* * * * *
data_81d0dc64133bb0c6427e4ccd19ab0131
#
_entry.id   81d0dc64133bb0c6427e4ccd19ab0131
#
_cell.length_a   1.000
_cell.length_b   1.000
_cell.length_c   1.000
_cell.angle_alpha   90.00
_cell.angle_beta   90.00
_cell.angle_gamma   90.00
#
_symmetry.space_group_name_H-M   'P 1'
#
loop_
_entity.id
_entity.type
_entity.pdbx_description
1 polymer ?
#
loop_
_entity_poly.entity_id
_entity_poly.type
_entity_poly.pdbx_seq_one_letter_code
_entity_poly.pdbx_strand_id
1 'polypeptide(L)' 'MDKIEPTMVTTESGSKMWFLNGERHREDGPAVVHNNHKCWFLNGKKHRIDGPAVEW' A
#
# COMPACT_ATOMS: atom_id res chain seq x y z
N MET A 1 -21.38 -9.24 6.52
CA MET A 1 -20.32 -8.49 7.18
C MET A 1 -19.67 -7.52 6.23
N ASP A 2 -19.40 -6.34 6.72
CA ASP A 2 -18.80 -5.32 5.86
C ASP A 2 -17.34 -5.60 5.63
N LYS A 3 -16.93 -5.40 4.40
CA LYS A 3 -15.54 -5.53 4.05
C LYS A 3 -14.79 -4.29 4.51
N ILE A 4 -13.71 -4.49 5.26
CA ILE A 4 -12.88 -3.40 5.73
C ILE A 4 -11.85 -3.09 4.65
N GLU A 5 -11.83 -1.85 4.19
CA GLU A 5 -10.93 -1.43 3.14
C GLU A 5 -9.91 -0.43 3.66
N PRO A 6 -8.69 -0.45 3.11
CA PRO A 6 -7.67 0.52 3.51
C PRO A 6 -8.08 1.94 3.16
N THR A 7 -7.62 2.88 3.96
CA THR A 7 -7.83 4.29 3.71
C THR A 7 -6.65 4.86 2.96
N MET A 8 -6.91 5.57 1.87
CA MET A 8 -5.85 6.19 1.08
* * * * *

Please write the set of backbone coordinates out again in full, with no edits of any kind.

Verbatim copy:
data_81d0dc64133bb0c6427e4ccd19ab0131
#
_entry.id   81d0dc64133bb0c6427e4ccd19ab0131
#
_cell.length_a   1.000
_cell.length_b   1.000
_cell.length_c   1.000
_cell.angle_alpha   90.00
_cell.angle_beta   90.00
_cell.angle_gamma   90.00
#
_symmetry.space_group_name_H-M   'P 1'
#
loop_
_entity.id
_entity.type
_entity.pdbx_description
1 polymer ?
#
loop_
_entity_poly.entity_id
_entity_poly.type
_entity_poly.pdbx_seq_one_letter_code
_entity_poly.pdbx_strand_id
1 'polypeptide(L)' 'MDKIEPTMVTTESGSKMWFLNGERHREDGPAVVHNNHKCWFLNGKKHRIDGPAVEW' A
#
# COMPACT_ATOMS: atom_id res chain seq x y z
N MET A 1 -21.38 -9.24 6.52
CA MET A 1 -20.32 -8.49 7.18
C MET A 1 -19.67 -7.52 6.23
N ASP A 2 -19.40 -6.34 6.72
CA ASP A 2 -18.80 -5.32 5.86
C ASP A 2 -17.34 -5.60 5.63
N LYS A 3 -16.93 -5.40 4.40
CA LYS A 3 -15.54 -5.53 4.05
C LYS A 3 -14.79 -4.29 4.51
N ILE A 4 -13.71 -4.49 5.26
CA ILE A 4 -12.88 -3.40 5.73
C ILE A 4 -11.85 -3.09 4.65
N GLU A 5 -11.83 -1.85 4.19
CA GLU A 5 -10.93 -1.43 3.14
C GLU A 5 -9.91 -0.43 3.66
N PRO A 6 -8.69 -0.45 3.11
CA PRO A 6 -7.67 0.52 3.51
C PRO A 6 -8.08 1.94 3.16
N THR A 7 -7.62 2.88 3.96
CA THR A 7 -7.83 4.29 3.71
C THR A 7 -6.65 4.86 2.96
N MET A 8 -6.91 5.57 1.87
CA MET A 8 -5.85 6.19 1.08